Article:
Some have said, and I can agree, that “innovation” has crept into the software patent process and needs be eliminated.  Some of the “features” being argued over do not deserve protection.

Bosco (Brad Hutchings)

They saw iPhone, reverse-engineered it, built the hardware just like the iPhone and slapped Android OS on it, to make it look and work just like the iPhone. What part of this process can be called innovation?

You’ve obviously never used an Android phone. Example… it’s common to have a weather widget on your home screen, so you don’t have to go into the Weather app to see that it’s going to be sunny in Southern California.

vasic

And you are obviously taking my statement literally, in hope of redirecting the debate. Anyone who spent even 20 minutes with iPhone and any Android (or Pre) device will quickly see how incredibly similar they are, compared to all pre-iPhone touchscreen devices (using WinMobile, Symbian or the old Palm OS).

Apple invented all the multi-touch conventions and brought them to the market with the iPhone. Others saw them and copied them into their systems. Their icons may be different, their “home screens” may be different, but all the conventions are identical. That’s obviously infringement.

Nate

I dont think one should be able to patent a finger gesture. Otherwise, I will go patent the high-five and then how would kids celebrate a job well done?!

Bosco (Brad Hutchings)

Funny that Google bought Android, Inc. in 2005, isn’t it? You know, back when Apple was fiddling with iTunes on a Motorola phone. That the acquisition included a co-founder of Danger and the lead UI designer from WebTV. That there was as much speculation about a Google phone that would run Google mobile apps in December, 2006 as there was about an Apple iPhone.

It’s also funny that few of the 20 patents would be granted outside the United States, because they are trivial software patents. Slide to unlock? Really? As BenG pointed out, perhaps innovative. Not an invention that merits monopoly protection.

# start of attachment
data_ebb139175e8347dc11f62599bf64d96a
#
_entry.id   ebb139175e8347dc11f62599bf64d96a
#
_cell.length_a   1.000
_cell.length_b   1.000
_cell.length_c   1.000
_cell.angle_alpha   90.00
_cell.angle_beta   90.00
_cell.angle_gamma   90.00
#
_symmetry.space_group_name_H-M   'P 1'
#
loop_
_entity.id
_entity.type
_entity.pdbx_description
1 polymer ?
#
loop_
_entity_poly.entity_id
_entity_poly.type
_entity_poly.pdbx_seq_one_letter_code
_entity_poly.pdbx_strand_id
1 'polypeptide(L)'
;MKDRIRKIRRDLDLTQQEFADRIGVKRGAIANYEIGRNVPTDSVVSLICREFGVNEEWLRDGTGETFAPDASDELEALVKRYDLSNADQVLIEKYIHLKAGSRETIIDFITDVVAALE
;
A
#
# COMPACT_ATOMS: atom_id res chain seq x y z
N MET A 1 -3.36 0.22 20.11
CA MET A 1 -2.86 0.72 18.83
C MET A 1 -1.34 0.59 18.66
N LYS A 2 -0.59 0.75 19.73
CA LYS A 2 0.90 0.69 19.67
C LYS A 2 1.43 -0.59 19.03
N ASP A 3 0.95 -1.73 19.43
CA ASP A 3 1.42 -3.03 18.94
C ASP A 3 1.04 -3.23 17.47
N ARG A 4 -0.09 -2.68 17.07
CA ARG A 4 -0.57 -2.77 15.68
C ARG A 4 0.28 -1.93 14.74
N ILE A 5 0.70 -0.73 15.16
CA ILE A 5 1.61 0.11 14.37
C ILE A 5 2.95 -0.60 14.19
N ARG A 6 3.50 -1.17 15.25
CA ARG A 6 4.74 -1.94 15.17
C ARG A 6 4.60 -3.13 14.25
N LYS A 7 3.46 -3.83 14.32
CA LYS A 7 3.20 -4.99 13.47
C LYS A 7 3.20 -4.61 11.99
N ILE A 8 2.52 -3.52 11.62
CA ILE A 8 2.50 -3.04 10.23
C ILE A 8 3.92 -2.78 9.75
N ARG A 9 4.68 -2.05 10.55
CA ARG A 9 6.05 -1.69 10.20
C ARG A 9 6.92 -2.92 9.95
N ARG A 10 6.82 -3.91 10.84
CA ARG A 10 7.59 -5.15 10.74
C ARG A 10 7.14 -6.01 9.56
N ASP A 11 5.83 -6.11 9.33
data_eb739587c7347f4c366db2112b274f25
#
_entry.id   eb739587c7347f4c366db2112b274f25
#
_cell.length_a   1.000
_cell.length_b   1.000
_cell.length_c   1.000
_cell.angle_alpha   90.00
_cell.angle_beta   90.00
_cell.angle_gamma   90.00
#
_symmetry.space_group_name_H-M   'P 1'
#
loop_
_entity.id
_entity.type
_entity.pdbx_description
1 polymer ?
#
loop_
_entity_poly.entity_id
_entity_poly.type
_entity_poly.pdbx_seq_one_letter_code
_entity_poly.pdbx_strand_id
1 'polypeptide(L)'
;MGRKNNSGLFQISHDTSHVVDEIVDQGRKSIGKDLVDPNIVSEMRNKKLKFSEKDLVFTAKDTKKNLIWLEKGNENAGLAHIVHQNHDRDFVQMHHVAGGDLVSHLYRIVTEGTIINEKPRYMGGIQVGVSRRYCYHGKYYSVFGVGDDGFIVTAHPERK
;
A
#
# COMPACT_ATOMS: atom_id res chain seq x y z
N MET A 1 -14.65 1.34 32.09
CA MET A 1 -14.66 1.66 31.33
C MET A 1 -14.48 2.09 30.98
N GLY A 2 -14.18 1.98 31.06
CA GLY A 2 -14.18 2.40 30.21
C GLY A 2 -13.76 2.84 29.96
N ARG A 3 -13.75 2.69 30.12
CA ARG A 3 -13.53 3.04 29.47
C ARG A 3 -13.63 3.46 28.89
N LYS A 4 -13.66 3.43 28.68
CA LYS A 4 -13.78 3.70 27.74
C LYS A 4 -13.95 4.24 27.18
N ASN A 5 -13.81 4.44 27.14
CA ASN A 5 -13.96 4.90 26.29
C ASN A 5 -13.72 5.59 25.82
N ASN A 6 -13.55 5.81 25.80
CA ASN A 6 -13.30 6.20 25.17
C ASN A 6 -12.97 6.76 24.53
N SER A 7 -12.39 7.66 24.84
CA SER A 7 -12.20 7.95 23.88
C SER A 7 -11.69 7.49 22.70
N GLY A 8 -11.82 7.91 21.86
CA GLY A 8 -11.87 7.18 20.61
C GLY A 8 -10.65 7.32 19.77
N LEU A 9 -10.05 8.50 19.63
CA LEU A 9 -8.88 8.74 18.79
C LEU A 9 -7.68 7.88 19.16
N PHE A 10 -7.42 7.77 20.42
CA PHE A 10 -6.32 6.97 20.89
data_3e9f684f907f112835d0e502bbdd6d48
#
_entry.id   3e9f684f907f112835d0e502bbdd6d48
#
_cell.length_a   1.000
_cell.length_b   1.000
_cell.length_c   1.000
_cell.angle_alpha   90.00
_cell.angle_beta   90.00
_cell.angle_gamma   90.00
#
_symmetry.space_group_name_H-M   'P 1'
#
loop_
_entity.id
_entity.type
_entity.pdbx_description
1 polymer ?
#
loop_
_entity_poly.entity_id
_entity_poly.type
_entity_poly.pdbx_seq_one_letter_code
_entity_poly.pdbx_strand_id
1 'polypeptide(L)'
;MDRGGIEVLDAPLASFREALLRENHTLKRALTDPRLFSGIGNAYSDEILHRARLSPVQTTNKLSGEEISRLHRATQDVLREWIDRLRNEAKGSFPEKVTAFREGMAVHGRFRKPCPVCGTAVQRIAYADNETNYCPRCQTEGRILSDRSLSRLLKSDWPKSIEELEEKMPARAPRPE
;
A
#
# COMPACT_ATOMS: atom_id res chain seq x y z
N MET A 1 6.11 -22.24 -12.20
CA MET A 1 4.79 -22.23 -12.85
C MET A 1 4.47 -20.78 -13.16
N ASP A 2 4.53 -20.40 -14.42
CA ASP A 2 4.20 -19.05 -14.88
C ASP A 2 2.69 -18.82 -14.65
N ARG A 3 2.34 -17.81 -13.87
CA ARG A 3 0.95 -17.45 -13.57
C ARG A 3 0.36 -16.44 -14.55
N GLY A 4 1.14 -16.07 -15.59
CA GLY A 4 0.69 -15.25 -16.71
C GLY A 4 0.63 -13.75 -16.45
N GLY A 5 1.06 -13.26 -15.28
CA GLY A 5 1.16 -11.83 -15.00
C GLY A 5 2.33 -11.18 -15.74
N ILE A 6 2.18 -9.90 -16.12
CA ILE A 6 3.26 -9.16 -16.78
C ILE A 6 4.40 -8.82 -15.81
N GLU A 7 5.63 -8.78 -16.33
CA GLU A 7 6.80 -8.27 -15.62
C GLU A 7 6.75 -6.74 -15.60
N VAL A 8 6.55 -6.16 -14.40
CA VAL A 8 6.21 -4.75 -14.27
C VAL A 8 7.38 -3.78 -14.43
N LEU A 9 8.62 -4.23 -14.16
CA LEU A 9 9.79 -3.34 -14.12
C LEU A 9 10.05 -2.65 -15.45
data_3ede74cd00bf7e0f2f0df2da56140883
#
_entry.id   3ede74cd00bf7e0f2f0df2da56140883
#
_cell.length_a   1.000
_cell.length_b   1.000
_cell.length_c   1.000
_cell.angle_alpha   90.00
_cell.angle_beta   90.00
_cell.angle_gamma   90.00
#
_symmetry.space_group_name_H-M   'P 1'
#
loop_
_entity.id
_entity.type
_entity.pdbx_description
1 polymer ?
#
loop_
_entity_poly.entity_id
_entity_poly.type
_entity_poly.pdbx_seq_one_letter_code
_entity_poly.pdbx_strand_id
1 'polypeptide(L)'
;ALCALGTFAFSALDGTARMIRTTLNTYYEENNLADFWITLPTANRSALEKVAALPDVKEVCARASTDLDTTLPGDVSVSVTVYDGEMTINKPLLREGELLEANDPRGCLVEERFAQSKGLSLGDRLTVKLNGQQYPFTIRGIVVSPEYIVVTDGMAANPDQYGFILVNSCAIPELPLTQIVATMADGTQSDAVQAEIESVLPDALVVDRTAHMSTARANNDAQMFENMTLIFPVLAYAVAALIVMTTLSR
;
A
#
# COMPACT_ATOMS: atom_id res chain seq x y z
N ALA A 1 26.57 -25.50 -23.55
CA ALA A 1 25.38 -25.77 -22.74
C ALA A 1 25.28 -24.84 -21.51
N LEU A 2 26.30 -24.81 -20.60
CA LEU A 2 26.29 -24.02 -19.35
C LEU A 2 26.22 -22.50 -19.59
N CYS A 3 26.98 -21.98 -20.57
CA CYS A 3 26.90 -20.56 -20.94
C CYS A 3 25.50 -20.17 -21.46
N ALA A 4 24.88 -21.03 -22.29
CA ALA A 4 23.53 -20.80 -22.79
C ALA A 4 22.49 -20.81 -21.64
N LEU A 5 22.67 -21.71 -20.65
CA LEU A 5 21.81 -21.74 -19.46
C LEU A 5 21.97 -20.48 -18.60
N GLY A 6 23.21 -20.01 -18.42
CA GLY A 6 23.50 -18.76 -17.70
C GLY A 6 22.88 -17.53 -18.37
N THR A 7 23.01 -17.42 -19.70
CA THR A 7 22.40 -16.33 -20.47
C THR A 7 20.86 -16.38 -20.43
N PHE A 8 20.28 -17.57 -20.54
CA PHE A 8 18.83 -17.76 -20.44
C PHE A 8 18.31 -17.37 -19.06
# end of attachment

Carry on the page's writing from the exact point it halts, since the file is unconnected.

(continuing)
Touch screens… Been around for 25 years. Anyone else remember the old joke about the HP-150? It was more popular with office secretaries than the IBM PC because they would rather touch 8 inches than look at 12. So while it might be innovative to apply them to cell phones, it is by no means inventive.

Apple fans really ought to be embarrassed by Steve Jobs latest stupid crusade. More fundamentally, you should be embarrassed that he’s leading you down the same path to mostly irrelevant high-end nichedome as he did in the 80s with the Mac. Android handsets are shipping at a rate of 60,000 per day now. Android will, in a year’s time, be the industry de facto standard, with high end devices from a slew of manufacturers running on all three major carriers. Even if Apple’s claims are correct, it lacks the bandwidth to stop it. Such is the flaw with Jobs’ ultra-proprietary approach.

@Nate: I would patent “feed the birds”. Lots of upside in that one!

xmattingly

“It’s a bad scene right now,” said Eric Von Hippel, professor of technological innovation at the MIT Sloan School of Management. “The social value of patents was supposed to be to encourage innovation—that’s what society gets out of it.”

That’s the biggest load of crap I’ve heard today. Patents are intended to encourage entrepreneurship, not the betterment of society. Love it or hate it, the world runs on capitalism. Without monetary incentive to build better mousetraps, far less innovation would take place and ultimately there wouldn’t be any room for whiny liberal “professors”.

JMP

Stealing a competitor’s patented features is in no way creative. Enforcing legitimate patents is essential to stimulate creativity amongst competitors. Some of them may utterly fail in this process, but that is fine. It makes room for more creative participants to enter the field and stimulate existing players to keep inovating. I am amazed to hear that some “legal experts think the move could ultimately hamper innovation”. These guys are simply trying to invent an excuse for their failing clients.

iBill

This lawsuit will stifle innovation only if your definition of innovation includes patent theft. HTC has nothing to worry about so long as their smartphones don’t utilize any of Apple’s IP.